Understanding Knowledge Creation

Intellectuals in Academia, the Public Sphere and the Arts

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Edited by Nikita Basov and Oleksandra Nenko

Understanding Knowledge Creation: Intellectuals in Academia, the Public Sphere and the Arts brings together scholars from a wide range of disciplines and cultures and involves them into a multi-dimensional dialogue on the mechanisms of knowledge creation in the present-day society with a specific focus on intellectuals as knowledge creators in three main arenas of their activity: the ‘institutionalized’ arena - academia - and two adjacent arenas: the public sphere and the arts.

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Lucile Desblache

Expanding the concept of accessibility beyond its usual definition in media, this contribution examines accessibility in the context of publishing in translation studies. In particular, it maps ways in which the growth of open-access online publications in translation studies is contributing to changes in attitudes towards translation, sometimes perceptibly, sometimes imperceptibly. First, the notion of translation invisibility is considered and contextualised in the area of publishing in translation studies. In spite of its presence in contemporary intellectual debates, translation as a discipline is still often considered to be the poor relation of more established subjects in the humanities such as linguistics, sociology or literature. Similarly, translation- studies publications frequently evade the word translation in their titles, contributing to further invisibility. New developments in online publishing, combined with a surge of interest in translation and translation-related subjects, are key to dismantling barriers of invisibility. Online publishing reaches audiences in spectacularly wide, fast and efficient ways. Its development in translation studies can contribute to the full recognition of its importance as a discipline. Yet, there are challenges in these developments. They will be considered in relation to five binary themes: (1) access vs finance, (2) quality vs speed, (3) digital vs print, (4) multiculturalism vs globalisation and (5) open access vs accessibility.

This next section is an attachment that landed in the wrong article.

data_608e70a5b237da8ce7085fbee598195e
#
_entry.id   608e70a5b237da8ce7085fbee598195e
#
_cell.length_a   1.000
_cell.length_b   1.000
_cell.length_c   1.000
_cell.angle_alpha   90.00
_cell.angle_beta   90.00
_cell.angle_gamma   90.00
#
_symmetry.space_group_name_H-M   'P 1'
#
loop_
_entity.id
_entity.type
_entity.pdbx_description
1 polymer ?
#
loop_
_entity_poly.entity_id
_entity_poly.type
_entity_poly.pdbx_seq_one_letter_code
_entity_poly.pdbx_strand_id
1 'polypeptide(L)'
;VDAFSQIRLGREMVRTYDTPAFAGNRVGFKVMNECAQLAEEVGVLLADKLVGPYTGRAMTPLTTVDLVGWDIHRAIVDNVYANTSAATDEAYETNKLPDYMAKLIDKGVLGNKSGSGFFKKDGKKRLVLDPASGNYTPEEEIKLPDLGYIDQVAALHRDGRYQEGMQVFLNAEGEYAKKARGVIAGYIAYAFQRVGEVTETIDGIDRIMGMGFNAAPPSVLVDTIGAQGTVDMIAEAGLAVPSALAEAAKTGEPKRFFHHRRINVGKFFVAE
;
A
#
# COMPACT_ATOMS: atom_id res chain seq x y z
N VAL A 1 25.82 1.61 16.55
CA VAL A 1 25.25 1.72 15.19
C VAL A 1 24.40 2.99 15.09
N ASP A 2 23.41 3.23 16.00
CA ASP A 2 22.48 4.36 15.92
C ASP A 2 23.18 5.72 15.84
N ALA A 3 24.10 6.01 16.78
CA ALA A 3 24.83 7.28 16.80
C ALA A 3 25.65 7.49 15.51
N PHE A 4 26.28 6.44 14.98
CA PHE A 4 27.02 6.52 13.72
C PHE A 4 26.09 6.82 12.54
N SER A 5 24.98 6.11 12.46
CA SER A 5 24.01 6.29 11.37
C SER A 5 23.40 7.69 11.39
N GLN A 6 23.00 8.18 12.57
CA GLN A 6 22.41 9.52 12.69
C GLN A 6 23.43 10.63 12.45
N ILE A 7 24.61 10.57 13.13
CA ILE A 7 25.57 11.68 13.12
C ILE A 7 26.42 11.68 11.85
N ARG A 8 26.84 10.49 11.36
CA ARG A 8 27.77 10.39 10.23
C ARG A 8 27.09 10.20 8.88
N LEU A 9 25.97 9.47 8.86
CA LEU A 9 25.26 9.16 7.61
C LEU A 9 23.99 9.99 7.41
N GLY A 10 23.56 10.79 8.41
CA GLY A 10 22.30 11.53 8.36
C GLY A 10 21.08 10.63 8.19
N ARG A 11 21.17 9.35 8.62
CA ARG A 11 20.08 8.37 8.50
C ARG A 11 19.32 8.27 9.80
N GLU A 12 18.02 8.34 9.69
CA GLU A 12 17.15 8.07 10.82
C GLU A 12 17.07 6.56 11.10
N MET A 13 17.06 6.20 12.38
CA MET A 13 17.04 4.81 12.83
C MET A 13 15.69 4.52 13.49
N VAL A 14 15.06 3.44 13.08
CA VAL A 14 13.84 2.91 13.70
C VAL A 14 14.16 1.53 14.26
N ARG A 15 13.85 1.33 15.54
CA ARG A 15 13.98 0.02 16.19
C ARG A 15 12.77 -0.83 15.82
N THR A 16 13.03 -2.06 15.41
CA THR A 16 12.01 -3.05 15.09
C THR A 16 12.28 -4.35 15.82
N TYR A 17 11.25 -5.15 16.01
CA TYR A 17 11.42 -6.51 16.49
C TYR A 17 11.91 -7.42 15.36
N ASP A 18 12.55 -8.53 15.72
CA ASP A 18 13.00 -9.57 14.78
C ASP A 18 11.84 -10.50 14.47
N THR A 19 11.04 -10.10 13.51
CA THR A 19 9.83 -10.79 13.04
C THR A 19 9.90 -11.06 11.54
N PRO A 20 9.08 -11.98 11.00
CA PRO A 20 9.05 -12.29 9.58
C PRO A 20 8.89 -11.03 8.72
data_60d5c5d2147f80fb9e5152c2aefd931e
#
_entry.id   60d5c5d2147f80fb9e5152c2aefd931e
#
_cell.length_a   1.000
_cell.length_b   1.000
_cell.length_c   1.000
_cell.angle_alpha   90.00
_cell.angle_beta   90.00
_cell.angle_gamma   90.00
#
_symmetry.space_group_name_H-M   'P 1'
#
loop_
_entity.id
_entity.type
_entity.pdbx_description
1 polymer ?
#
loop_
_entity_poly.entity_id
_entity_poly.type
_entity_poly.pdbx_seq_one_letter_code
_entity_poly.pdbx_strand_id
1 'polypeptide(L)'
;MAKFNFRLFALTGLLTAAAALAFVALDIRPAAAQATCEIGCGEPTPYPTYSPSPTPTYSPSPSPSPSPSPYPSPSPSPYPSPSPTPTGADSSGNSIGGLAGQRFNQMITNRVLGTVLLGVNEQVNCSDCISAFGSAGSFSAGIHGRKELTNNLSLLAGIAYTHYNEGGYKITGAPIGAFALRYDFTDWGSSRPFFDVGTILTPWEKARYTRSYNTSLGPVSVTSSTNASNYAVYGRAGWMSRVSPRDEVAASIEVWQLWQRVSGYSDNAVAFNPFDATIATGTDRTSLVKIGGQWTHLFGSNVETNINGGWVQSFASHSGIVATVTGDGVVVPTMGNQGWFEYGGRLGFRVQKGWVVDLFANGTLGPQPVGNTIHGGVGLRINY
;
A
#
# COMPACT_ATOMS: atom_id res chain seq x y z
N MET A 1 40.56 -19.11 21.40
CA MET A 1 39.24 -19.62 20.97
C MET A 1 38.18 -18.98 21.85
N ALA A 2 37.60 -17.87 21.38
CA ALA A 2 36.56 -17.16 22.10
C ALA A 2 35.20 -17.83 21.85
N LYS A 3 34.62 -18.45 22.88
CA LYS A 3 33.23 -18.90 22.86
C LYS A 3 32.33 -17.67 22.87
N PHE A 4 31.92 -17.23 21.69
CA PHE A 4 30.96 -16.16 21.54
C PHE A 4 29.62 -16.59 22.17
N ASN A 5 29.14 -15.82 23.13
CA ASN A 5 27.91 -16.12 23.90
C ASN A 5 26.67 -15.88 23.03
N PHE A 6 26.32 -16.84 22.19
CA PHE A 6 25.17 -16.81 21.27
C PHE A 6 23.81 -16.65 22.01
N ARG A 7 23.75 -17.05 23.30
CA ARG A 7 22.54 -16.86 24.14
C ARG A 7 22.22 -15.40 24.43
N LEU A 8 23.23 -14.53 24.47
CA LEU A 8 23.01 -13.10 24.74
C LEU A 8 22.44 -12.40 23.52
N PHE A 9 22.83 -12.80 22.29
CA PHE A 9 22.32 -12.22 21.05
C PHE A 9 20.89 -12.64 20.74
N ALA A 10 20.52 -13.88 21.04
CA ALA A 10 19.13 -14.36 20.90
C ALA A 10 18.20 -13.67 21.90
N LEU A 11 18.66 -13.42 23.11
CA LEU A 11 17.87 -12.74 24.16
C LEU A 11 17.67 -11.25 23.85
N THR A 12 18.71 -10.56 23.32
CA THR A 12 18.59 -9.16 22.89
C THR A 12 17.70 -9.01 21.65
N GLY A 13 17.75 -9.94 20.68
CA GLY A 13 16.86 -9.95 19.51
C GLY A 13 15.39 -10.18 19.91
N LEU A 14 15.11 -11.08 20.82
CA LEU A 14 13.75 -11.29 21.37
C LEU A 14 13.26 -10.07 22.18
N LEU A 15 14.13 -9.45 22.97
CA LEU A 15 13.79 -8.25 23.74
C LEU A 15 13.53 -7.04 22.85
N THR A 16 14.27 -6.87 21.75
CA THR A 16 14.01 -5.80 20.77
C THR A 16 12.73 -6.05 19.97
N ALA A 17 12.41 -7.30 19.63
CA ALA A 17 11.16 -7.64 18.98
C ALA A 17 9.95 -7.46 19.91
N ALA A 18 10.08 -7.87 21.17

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Catalina Jiménez and Claudia Seibel